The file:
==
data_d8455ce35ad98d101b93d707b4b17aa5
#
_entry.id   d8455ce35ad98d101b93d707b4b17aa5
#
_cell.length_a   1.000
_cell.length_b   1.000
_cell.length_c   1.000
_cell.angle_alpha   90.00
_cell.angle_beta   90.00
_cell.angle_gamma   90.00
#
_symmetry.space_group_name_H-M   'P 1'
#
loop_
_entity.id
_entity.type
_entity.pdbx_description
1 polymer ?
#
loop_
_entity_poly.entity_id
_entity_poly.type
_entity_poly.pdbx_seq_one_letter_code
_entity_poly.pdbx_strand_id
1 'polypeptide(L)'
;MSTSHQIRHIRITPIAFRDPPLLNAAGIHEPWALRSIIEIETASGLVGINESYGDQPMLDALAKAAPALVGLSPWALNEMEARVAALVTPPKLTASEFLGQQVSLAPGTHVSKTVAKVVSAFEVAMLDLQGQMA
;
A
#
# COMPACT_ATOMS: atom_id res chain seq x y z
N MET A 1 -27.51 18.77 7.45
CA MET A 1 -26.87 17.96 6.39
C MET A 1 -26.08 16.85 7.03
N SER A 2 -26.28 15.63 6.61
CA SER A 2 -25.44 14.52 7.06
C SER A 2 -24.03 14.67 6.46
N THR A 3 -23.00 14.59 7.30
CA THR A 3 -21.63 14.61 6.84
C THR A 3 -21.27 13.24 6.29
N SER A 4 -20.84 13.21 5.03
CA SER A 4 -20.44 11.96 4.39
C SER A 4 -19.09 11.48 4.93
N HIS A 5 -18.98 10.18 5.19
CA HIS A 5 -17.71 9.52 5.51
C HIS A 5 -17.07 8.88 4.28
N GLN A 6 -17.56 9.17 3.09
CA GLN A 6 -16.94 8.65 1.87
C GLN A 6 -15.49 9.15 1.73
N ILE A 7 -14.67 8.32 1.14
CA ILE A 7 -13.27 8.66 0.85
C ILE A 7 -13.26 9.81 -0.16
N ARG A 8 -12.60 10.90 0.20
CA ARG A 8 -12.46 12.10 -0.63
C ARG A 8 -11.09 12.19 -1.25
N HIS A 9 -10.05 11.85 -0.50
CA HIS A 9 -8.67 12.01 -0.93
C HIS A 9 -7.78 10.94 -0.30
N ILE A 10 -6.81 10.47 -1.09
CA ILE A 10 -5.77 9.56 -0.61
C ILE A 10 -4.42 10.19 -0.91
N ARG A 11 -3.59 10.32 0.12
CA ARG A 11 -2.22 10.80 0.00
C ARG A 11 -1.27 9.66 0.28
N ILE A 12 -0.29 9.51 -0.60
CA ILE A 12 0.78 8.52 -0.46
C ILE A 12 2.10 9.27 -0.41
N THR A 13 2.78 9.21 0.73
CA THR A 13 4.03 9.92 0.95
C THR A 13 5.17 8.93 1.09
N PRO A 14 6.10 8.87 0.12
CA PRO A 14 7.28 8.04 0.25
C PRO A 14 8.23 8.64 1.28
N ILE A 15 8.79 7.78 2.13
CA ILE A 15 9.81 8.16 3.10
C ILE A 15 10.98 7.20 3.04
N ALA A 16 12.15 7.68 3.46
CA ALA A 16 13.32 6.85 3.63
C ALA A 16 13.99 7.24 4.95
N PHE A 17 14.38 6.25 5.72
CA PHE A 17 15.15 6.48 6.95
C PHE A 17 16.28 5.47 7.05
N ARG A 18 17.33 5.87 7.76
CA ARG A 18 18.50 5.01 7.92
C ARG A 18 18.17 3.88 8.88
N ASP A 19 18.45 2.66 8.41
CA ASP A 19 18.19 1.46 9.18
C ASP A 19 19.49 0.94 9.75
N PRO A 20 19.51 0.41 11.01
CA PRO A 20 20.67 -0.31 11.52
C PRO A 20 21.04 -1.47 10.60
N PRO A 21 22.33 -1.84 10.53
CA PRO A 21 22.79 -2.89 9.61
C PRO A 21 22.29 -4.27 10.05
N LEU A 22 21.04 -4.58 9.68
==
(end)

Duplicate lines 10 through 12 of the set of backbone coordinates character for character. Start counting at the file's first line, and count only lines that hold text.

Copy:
_cell.angle_gamma   90.00
#
_symmetry.space_group_name_H-M   'P 1'